There are moments when everything seems to fall into place. Seeing a difficult project succeed beyond expectations after a long struggle is an amazing experience. It happened to us when working on a demo for Mobile Wold Congress in 2012.
We had promised the BlackBerry Events team that we would create a demo that was so addictive that people wouldn’t be able to keep their hands off it. By then, all we had was a bold idea, which actually felt a bit scary. It would require everybody in the team to solve problems that we had never dealt with before.
For a long time, we had dreamt about linking different screens into one, seamless experience. We imagined that it would be possible to stitch different screens together into an extended multi-user UI. This idea was inspired by MIT’s Junkyard Jumbotron, however we wanted to create something much more dynamic. What if linked devices could be moved without breaking the illusion of an extended space behind their screens?
As always, the basic concept and interactions had to be very simple. Technically, the demo idea was quite advanced and it would require a bunch of complementary skills to succeed. Still, it was such an amazing idea that we had to try it. We had a clear vision of the demo experience and we knew that there is magic in the space between devices.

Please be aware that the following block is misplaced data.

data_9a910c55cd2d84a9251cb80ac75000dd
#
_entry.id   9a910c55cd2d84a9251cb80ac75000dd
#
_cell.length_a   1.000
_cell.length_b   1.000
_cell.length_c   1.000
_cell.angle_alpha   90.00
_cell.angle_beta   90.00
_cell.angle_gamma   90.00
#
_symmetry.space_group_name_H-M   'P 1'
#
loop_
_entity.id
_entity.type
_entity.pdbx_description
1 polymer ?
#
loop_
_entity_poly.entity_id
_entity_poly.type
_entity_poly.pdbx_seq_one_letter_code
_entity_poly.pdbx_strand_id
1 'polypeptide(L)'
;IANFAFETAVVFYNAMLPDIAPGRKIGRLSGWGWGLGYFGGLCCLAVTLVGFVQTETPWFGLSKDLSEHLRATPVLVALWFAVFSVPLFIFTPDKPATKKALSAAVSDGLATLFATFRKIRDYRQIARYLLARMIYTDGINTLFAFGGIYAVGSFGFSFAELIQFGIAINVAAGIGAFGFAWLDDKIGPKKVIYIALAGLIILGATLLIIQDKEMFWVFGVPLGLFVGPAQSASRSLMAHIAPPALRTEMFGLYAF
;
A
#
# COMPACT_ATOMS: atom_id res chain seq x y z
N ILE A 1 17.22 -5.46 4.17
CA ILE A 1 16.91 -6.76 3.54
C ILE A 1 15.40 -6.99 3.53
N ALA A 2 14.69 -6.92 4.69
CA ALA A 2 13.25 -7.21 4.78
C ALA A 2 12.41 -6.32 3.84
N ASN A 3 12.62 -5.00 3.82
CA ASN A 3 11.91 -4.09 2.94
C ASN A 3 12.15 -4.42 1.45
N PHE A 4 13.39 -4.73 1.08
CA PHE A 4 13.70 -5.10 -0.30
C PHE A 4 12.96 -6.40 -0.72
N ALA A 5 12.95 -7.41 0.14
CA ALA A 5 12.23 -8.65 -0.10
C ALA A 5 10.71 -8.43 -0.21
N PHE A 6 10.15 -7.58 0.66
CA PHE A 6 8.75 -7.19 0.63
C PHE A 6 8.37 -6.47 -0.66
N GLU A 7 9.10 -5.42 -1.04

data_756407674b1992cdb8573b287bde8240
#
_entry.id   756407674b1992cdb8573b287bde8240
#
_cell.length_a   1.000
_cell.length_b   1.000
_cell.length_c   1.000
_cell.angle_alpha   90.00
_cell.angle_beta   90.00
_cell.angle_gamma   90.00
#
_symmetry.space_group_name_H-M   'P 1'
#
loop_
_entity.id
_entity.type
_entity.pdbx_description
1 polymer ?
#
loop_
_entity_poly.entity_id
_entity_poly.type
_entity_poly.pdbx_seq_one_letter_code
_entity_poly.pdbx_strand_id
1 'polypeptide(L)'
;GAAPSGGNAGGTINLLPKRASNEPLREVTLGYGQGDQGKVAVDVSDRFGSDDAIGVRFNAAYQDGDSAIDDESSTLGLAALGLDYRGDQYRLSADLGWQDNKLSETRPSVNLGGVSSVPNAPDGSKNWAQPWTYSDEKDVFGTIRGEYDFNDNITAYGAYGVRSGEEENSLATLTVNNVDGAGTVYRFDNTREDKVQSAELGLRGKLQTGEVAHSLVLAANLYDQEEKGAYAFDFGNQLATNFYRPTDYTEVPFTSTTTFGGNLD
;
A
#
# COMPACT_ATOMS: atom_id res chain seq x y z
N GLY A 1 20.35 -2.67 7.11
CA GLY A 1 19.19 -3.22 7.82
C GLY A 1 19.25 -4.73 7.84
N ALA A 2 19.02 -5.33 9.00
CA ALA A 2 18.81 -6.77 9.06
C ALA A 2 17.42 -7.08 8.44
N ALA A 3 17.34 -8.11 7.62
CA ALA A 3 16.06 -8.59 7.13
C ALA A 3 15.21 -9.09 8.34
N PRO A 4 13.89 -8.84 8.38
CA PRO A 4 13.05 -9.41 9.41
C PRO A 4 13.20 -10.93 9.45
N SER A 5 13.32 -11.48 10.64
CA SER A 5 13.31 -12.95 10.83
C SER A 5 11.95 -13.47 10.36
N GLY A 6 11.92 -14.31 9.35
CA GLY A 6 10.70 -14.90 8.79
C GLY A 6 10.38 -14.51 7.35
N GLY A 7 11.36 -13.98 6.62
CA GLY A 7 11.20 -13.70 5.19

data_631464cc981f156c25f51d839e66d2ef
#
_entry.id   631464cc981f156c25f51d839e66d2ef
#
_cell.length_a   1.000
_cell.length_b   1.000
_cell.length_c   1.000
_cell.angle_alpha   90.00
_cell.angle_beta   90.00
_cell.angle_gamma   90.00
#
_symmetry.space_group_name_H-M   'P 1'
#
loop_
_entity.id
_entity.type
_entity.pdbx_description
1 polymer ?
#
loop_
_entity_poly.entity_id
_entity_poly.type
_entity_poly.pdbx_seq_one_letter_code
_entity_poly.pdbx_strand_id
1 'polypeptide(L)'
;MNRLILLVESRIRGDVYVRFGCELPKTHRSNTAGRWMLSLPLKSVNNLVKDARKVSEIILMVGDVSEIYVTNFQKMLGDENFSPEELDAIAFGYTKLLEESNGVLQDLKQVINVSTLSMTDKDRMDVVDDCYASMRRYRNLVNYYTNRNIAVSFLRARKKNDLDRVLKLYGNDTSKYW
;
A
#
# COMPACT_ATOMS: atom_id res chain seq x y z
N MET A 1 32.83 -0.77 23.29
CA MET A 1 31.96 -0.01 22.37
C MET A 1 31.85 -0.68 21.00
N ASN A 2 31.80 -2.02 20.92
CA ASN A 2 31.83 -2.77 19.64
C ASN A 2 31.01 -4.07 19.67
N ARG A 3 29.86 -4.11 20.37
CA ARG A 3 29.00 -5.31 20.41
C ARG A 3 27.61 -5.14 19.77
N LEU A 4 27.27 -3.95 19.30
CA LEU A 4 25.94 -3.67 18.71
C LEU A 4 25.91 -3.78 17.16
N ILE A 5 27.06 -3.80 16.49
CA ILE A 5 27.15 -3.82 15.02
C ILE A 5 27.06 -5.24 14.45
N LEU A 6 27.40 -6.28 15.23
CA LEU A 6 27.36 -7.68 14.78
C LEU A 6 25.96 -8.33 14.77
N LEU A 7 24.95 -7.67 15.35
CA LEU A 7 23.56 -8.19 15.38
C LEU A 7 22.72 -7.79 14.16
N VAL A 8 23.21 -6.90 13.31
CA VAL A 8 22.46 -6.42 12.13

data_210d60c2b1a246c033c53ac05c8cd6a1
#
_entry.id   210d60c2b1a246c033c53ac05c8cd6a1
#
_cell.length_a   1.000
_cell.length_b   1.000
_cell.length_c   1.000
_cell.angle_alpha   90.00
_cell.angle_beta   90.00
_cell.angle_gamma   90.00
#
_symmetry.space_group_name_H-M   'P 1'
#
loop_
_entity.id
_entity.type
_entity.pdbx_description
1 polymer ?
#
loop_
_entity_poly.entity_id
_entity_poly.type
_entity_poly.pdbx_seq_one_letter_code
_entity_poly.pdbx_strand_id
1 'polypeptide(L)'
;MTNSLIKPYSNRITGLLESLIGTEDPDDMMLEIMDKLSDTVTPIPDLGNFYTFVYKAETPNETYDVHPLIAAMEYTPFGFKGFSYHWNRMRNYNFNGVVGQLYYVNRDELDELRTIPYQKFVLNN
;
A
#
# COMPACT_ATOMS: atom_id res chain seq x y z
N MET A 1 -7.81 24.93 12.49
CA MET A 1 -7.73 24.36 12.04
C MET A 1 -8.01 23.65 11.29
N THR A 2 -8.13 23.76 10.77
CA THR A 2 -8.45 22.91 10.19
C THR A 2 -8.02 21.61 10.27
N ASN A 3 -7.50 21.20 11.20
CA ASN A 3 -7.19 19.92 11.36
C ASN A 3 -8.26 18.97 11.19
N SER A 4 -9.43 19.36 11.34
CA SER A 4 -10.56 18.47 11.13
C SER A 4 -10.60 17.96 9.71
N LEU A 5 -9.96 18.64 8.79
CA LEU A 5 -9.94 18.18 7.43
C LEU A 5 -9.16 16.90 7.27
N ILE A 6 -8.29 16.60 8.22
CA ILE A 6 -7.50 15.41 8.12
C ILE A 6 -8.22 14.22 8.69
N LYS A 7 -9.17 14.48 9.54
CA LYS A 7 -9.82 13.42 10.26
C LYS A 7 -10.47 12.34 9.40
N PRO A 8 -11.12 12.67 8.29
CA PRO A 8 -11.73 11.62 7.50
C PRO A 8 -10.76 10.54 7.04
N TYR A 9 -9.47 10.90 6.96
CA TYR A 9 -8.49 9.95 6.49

I started working on the concept of a multi-screen collaboration tool for meetings. The main idea was to make it easy for participants to present and share content. The demo also needed a playful and visual hook to capture the audience’s attention. Eventually, we realized that the confetti particles could become the main element that linked devices, while also supporting both the useful and playful aspects of the demo.
This demo presented more challenges than ever. We wanted it to scale from just a few visitors to a big crowd. The device tracking had to be stable in a WiFi dense area with a lot of people interacting with it simultaneously. Karl-Anders solved this with a solid computer vision system that continuously kept track of several devices on a table. It worked when devices were moved or covered by people’s hands. Emil and Michael developed an advanced UI geometry for multiple screens, as well as a particle effect that would work between moving devices. Svante created animations and visuals that looked great across screens without interfering with the tracking system.
It was amazing to finally see how much our audience loved the Confetti demo at MWC. People couldn’t take their hands off it. They queued up to try it and many people came back several times. We had pushed our skills to their limits and managed to capture the magic that we had imagined for such a long time.